The Court holds that Plaintiffs are likely to succeed on the merits of their First Amendment challenge to section 552.007. A regulation “is content based if [it] applies to particular speech because of the topic discussed or the idea or message expressed.” Reed, 135 S.Ct. at 2227. Section 552.007 is a content based restriction. The ordinance does not stop individuals from standing in the roadway to advocate for a political campaign or church. But once the speakers begin to offer or ask for something from drivers, their speech runs afoul of section 552.007. Indeed, of the various forms of protected speech, the statute picks and prohibits only solicitation, and makes an explicit exception for pre-approved charitable solicitations. Accordingly, the Court holds that section 552.007 is a content based restriction on speech.

         Section 552.007 also does not survive strict scrutiny. The Court agrees with the City that traffic safety is a compelling interest. See e.g. McLaughlin v. Lowell, 140 F.Supp.3d 177, 190-91 (D. Mass. 2015); City of Baton Rouge, 876 F.2d at 497-98 (citing Heffron v. Int'l Soc'y for Krishna Consciousness, Inc., 452 U.S. 640 (1981)). But the statute is not particularly well structured to serve that interest. The Court denied Plaintiffs' relief with respect to section 28-63.3 because solicitation from the side of the road is more dangerous than any other form of speech from the same location: if successful, solicitation necessarily draws the individual into the roadway. But the same logic does not apply with section 552.007. There is no reason to think that solicitation from within the roadway is any more dangerous than other forms of speech or pre-approved charitable solicitations from within the roadway. Thus, section 552.007 is clearly under-inclusive. Accordingly, the Court holds that section 552.007 is not narrowly tailored to fulfill a compelling government interest. Plaintiffs are thus likely to succeed on the merits of their First Amendment challenge to the ordinance.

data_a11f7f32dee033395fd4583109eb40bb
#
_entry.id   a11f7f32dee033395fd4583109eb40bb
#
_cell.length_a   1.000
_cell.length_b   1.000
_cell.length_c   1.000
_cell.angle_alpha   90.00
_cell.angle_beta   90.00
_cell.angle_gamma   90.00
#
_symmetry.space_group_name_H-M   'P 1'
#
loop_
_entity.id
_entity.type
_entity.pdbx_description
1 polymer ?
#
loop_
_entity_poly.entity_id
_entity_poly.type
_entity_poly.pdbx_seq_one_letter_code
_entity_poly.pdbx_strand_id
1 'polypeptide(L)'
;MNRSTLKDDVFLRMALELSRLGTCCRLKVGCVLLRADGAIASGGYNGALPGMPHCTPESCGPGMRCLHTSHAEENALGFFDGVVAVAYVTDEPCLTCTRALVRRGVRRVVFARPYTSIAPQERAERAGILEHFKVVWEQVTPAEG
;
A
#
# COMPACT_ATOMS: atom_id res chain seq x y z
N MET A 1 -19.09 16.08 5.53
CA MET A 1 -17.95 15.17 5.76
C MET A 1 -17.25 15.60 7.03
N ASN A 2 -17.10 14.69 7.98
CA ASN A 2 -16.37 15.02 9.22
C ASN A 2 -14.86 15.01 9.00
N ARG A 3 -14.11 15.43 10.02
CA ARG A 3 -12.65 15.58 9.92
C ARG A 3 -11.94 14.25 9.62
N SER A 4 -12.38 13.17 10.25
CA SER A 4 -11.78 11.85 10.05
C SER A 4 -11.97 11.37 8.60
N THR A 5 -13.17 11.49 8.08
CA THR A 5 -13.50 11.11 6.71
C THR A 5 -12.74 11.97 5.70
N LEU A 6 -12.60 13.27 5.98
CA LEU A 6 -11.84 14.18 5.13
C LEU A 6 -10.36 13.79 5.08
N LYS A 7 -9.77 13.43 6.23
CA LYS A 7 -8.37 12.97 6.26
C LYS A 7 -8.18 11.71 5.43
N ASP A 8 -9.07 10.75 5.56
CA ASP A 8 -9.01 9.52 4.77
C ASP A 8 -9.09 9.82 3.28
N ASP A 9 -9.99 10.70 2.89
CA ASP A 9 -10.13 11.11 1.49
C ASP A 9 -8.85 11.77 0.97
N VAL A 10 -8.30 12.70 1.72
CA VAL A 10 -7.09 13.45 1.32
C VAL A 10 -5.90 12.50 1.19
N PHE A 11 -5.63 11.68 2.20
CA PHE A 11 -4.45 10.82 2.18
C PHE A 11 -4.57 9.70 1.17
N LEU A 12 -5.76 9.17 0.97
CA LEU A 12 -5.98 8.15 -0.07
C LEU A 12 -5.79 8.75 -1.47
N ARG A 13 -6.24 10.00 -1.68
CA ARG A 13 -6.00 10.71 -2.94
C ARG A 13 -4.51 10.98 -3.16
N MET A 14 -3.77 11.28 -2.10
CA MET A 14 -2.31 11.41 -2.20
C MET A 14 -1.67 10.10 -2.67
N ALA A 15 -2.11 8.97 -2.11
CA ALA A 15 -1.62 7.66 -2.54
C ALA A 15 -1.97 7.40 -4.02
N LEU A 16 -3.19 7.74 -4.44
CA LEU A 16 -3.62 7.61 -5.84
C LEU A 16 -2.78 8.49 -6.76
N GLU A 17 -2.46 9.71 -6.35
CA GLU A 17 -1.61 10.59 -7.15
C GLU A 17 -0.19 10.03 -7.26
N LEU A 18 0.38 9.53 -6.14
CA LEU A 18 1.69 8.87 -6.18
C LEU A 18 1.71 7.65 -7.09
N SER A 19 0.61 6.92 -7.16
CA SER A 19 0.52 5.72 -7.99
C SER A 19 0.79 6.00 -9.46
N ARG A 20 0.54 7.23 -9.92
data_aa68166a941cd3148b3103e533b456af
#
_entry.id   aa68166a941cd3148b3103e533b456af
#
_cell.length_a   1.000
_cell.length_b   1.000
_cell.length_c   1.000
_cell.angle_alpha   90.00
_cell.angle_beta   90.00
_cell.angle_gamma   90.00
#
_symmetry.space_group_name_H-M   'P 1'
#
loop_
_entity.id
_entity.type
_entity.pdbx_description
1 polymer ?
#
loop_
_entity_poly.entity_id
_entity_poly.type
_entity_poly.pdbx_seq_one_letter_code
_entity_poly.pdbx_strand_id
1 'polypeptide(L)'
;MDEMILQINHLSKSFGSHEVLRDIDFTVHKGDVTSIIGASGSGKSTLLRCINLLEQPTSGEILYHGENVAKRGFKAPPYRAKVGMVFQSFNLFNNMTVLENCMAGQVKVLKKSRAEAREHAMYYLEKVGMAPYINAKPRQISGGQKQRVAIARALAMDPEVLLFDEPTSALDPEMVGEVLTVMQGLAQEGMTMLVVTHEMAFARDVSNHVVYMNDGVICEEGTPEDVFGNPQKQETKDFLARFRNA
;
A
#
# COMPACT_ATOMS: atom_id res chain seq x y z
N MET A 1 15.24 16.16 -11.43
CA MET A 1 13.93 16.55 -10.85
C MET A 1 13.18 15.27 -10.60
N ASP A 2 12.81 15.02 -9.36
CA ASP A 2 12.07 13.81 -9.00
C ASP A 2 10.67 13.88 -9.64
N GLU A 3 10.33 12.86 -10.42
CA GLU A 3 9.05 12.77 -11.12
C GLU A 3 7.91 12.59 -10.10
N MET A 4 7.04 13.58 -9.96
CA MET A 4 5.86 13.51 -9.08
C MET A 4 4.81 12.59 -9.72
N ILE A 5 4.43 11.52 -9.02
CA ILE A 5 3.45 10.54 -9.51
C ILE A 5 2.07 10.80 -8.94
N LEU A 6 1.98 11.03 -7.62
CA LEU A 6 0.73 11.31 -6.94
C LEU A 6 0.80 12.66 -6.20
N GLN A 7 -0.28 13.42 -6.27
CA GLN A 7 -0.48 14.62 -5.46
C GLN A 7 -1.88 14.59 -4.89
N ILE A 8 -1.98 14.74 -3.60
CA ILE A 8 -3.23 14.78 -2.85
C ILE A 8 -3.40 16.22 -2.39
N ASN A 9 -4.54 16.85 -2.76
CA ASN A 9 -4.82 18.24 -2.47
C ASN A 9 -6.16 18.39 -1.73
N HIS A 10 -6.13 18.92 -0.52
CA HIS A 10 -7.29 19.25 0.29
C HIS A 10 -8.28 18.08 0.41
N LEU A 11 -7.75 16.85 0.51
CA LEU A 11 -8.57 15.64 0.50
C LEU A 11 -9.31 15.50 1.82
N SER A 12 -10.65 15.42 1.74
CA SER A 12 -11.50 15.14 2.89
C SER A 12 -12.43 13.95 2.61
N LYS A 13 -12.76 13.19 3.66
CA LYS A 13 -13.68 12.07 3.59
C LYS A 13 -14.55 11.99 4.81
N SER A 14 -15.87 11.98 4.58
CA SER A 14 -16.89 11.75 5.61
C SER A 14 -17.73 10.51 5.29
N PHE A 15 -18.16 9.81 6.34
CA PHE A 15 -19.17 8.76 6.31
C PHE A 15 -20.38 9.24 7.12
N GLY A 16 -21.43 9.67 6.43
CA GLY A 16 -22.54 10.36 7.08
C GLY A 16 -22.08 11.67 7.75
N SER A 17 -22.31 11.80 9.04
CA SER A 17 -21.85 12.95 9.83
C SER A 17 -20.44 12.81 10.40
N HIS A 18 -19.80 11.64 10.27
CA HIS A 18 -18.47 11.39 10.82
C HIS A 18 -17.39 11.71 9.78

Plaintiffs have also shown a risk of irreparable injury. “The loss of First Amendment freedoms, for even minimal amounts of time, unquestionably constitutes irreparable injury.” Elrod v. Burns, 427 U.S. 347, 373 (1976). The Court holds that section 552.007 poses a threat to Plaintiffs' First Amendment rights. Thus, Plaintiffs have shown a threat of irreparable injury.

         In light of this, the balance of harms tilts in favor of an injunction. The City argues that preventing enforcement of section 552.007 will render it unable to sufficiently protect against traffic hazards. The Court disagrees. The City has other laws it can use to protect against traffic hazards in the interim that do not risk citing and arresting people under a potentially unconstitutional law. See App. to Pls.' Third Am. Class Action Compl. & Appl. for Prelim. In., [64-2], Ex. 21.

         As to the public interest, “it is always in the public interest to prevent the violation of a party's constitutional rights.” Simms v. District of Columbia, 872 F.Supp.2d 90, 105 (D.D.C. 2012). The enforcement of section 552.007 potentially violates First Amendment ...